Unfortunately, Snow Drop doesn’t end with So-Na getting away from her horrible father. Instead, the story only goes downhill from there, bringing us bigger and bigger moments of utter shit. Watch out, it only gets worse.
Volume 7: Easily Forgiven, and True Love
Watch out, this one’s a two-parter. Volume 7 is a tribute to bad decisions. Hae-Gi and So-Na return to her home, so Hae-Gi can ask her father for permission to date her. So much for that independence she was trying to achieve. Dear old Dad finally reveals why he’s so against their relationship: Hae-Gi’s brother, Gae-Ri, was the one who kidnapped So-Na years before. In retaliation, So-Na’s father had Gae-Ri and his accomplices killed.
You’d think that would be enough to break up Hae-Gi and So-Na, or at the very least, make them re-think the relationship. While So-Na does show some hesitation about moving forward, about five minutes later Hae-Gi says that he doesn’t care what happened between their families, just that he loves So-Na. I love my boyfriend, too, but if his parents killed my sister, I don’t think we’d continue seeing each other.
It doesn’t matter, though, because So-Na and Hae-Gi run away together. I used to think that was romantic and brave, but now I think it’s really dumb. So-Na clearly has a death wish, as she keeps saying that as long as she and Hae-Gi can die together, she’ll be happy. What?
But even more than that, what bothers me is this “one true love” nonsense. Remember, Hae-Gi and So-Na are seventeen. They’re in high school. Think back to the people you dated in high school. I became enamored with the first guy I ever dated when I discovered that he was a Lord of the Rings fan, just like me. Or the second person I dated in high school, who I was first interested in because he was an anime fan. Because clearly liking the same thing means that you’ll be together forever. The idea that you’ll find the person you’re meant to be with forever in high school, to me, is a load of crap.The first person you date is most likely not going to be the person you’re going to marry, and they’re definitely not going to be worth dying over.
Volume 8: So-Na Dates Hwi-Rim
Or, put another way, So-Na willingly dates the man who tried to rape her.
There are so many problems with this. I’m not even sure where to start.
Rape in fiction is a quandary, and we could argue all day about using it as a plot device, as a way to show character, and whether or not it’s okay to use. It may make me uncomfortable, and I may not like to see rape used in fiction, but does that mean it should never be used? I believe – and this is just my own opinion – that if rape (or in this case, attempted rape) is used in a story, it has to be necessary; it can’t just be for shits’n’giggles. That is, it should propel the story forward, reveal something new about the characters involved, and not trivialize the victim’s experience.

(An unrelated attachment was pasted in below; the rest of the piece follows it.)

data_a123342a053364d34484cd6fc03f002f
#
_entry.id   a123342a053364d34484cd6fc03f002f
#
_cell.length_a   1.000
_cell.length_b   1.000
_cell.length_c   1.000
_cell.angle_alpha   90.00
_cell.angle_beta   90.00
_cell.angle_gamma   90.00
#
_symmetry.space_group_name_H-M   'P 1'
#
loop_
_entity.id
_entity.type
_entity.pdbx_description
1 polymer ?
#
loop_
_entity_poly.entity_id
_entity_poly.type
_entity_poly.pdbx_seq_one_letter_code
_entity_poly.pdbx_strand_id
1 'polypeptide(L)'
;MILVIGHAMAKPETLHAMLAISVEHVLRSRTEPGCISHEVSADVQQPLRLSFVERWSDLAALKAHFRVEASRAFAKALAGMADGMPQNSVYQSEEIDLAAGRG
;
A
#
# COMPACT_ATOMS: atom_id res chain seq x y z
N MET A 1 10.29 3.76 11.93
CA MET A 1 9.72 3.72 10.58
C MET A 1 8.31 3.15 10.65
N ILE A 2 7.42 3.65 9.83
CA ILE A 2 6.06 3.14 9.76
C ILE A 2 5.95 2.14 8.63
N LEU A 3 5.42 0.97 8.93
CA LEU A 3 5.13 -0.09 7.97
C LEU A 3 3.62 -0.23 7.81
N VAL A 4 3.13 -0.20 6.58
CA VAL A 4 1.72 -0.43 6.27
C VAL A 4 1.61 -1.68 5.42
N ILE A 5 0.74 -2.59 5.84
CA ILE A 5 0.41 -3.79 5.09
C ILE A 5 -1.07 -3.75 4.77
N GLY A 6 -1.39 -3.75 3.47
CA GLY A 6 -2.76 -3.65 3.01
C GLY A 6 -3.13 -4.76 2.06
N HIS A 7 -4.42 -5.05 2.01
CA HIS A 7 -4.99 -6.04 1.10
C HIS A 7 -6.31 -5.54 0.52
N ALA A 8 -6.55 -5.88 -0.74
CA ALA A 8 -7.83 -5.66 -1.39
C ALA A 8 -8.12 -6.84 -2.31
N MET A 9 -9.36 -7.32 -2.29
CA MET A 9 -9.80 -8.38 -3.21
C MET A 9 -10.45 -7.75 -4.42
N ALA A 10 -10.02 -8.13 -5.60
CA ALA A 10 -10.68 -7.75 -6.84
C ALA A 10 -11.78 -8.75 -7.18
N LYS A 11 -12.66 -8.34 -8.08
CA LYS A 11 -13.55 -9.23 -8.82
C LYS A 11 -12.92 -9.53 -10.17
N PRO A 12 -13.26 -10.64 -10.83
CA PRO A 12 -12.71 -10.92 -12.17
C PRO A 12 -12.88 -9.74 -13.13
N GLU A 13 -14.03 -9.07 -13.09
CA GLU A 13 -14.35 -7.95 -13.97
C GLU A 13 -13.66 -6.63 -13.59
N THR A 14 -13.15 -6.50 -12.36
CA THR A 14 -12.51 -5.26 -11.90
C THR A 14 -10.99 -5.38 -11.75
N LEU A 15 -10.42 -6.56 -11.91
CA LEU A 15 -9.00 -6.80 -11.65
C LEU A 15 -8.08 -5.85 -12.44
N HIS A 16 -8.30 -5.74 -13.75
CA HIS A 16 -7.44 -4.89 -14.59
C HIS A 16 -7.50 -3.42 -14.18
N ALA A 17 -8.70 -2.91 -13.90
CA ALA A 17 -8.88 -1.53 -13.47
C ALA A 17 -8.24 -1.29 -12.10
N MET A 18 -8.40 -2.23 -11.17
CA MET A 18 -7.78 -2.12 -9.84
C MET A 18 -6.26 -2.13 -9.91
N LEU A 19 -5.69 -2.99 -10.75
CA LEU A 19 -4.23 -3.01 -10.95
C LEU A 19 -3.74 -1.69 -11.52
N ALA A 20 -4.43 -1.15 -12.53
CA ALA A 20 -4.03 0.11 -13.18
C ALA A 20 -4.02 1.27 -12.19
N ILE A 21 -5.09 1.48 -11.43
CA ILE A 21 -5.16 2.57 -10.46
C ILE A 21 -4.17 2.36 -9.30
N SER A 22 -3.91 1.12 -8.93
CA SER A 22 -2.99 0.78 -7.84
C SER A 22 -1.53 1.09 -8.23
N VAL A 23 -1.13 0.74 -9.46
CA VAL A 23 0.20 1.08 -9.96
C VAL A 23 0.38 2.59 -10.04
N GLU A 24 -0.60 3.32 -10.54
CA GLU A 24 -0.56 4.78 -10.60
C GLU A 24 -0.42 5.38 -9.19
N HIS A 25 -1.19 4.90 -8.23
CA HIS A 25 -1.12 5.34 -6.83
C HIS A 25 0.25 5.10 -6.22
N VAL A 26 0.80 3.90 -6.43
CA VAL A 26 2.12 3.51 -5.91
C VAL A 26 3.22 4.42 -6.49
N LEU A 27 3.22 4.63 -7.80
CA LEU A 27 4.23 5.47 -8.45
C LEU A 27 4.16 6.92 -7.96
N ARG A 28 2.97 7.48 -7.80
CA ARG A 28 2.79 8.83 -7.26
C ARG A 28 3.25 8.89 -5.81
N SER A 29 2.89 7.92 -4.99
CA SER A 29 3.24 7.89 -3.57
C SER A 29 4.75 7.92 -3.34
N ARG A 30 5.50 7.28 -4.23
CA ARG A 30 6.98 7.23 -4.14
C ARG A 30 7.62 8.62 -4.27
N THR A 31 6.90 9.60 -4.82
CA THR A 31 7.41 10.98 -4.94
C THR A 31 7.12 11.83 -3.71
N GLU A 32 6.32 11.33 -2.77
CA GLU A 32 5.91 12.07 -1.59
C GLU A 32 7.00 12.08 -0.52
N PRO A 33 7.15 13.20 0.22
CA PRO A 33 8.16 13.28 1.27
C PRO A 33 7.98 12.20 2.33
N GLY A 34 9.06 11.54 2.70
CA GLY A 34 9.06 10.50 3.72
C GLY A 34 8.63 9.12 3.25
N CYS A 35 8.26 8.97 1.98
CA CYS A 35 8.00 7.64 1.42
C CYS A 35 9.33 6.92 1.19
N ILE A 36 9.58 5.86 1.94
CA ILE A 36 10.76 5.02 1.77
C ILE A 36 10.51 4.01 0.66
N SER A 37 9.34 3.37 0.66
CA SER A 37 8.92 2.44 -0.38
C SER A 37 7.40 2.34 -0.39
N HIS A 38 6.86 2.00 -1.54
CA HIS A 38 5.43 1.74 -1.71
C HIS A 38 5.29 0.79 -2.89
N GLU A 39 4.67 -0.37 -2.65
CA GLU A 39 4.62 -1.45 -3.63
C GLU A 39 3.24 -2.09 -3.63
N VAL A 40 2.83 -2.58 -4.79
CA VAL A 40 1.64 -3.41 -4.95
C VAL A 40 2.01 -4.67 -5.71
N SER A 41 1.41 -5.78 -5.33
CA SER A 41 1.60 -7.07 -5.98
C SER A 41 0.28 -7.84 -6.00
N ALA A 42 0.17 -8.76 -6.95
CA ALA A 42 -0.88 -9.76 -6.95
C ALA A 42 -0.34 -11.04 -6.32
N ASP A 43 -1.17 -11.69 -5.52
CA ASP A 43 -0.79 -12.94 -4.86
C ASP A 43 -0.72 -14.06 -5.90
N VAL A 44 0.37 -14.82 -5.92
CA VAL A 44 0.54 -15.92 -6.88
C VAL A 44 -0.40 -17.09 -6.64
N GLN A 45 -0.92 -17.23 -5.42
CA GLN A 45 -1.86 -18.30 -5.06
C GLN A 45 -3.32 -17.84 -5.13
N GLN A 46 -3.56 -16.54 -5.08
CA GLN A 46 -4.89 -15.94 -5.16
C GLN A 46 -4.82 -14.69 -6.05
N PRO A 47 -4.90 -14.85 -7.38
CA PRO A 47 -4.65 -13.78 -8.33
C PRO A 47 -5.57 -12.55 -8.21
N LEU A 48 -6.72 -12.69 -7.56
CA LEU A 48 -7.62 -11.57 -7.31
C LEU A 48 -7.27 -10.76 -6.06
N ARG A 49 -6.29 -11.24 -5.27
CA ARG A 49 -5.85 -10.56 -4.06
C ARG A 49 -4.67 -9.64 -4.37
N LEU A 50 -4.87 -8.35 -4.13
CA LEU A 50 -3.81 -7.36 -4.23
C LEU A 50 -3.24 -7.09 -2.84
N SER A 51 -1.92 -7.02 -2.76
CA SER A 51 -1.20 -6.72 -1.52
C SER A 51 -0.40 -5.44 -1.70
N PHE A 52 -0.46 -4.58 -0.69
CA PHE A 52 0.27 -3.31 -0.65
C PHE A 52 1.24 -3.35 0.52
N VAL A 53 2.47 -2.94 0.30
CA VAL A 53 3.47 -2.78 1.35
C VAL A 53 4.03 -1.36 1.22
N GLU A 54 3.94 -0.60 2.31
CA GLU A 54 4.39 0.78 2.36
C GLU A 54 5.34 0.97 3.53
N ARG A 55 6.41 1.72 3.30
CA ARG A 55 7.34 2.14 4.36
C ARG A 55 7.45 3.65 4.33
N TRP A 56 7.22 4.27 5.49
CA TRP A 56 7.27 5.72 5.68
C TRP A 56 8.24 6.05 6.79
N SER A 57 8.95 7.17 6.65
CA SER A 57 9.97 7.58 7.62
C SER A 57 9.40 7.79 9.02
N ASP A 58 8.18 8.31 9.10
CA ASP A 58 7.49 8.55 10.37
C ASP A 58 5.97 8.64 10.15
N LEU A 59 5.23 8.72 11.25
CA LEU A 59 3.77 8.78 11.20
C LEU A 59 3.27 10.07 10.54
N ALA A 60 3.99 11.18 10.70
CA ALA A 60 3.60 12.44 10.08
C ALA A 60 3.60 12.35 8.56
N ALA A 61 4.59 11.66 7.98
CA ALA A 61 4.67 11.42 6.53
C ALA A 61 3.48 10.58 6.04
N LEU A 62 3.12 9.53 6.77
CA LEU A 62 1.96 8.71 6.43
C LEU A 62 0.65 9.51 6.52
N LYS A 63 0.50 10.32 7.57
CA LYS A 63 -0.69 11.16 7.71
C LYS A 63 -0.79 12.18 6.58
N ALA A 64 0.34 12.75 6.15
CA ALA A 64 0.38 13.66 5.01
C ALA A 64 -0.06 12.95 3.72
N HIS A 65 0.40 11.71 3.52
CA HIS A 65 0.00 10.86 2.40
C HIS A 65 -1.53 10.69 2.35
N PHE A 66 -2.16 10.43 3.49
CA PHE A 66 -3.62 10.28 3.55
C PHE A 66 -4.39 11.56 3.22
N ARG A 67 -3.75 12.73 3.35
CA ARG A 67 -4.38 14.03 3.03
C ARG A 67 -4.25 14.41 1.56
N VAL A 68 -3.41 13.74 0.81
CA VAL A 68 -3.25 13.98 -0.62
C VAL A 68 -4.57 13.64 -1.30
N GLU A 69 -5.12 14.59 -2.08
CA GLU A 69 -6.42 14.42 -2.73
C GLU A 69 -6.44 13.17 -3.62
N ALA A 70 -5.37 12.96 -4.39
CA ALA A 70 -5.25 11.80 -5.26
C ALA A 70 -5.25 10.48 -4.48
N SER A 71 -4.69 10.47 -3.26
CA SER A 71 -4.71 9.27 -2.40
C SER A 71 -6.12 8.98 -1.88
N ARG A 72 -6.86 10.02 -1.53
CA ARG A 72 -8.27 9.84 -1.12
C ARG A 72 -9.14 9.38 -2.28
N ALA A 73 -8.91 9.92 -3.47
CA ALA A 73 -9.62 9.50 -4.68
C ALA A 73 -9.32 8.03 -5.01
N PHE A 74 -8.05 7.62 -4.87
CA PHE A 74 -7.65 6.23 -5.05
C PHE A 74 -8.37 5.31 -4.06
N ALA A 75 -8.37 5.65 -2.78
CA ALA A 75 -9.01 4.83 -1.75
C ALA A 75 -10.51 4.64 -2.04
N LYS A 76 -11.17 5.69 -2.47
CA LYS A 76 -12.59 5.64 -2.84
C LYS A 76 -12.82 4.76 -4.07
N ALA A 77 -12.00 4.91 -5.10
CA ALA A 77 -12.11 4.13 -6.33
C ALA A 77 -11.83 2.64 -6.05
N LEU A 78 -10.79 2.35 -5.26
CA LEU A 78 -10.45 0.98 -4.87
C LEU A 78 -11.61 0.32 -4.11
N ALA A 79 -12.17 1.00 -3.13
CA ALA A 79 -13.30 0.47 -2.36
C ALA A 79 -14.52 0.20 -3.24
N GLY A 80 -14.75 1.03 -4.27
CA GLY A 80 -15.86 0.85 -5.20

So-Na’s kidnapping traumatized her for years, and left her reclusive and depressed, and she admits to being suicidal before the series began. Sure, it’s not the happiest backstory, but her reaction to it, I think, is normal and expected of someone who’s been through that. However, Hwi-Rim’s attempted rape doesn’t have that same effect on her. Even if it So-Na didn’t suffer long term effects from it (which she didn’t), I don’t think she would want to be anywhere near Hwi-Rim, let alone dating him. This is what I mean about trivializing the victim. The attempted rape is all but forgotten, and the only hang-ups she has about dating Hwi-Rim is that he’s not Hae-Gi. And the reason Hwi-Rim tried to rape So-Na in the first place was because he loved her.
For some context, Hae-Gi and his family were exiled to America, and So-Na wants to date someone to forget about him. She chooses Hwi-Rim because…well, I don’t know. If she wanted to date someone, she could have gone out with, say the class president who asked her out, and by the way, hasn’t tried to fucking rape her.
I think the lessons Snow Drop is telling us is that:
1. Rape is an expression of love.
2. Attempted rape has no lasting traumatic effects on the victim.
3. A romantic relationship with your would-be rapist is okay and probably healing.
I just…if I had a week, I couldn’t tell list all the reasons that explain how fucked up that all is.
Volume 9: So-Na Has No Identity Outside of Hae-Gi
This book is much more mild than the last few, but there’s still one thing in it that really bothers me. So-Na is now going to a different school and has made friends with the “delinquent” girls. This is supposed to show us how depressed and self-destructive So-Na’s become since Hae-Gi was exiled, but I think it misses its mark. It doesn’t make me pity So-Na; in fact, I think it makes me dislike her a lot. I think this is just my own mentality, though. Maybe this hit harder for other readers, but I’ve always been the girl going, “I don’t need no man!” I hate when a girl loses her lover, and falls to pieces. Part of that is because I don’t think I’ve ever seen the reverse – a man losing his lover as well as the will to live – but I hate how tied in So-Na’s mental health is to Hae-Gi. When she’s strong, it’s because she has Hae-Gi’s support. When she’s weak, it’s because he’s gone. Her dependency on him for her own happiness and well-being is cringe-worthy at best, and falls into “Bella jumps off cliff to see her ex-boyfriend” territory at worst. This is exactly why I said I didn’t want this series falling into unsuspecting hands. It’s not romantic, it’s not tragic; it’s a teenage girl making bad choices because she’s going through a break up. So-Na, just get a dramatic haircut or something and move on with your life, like a normal eighteen-year-old.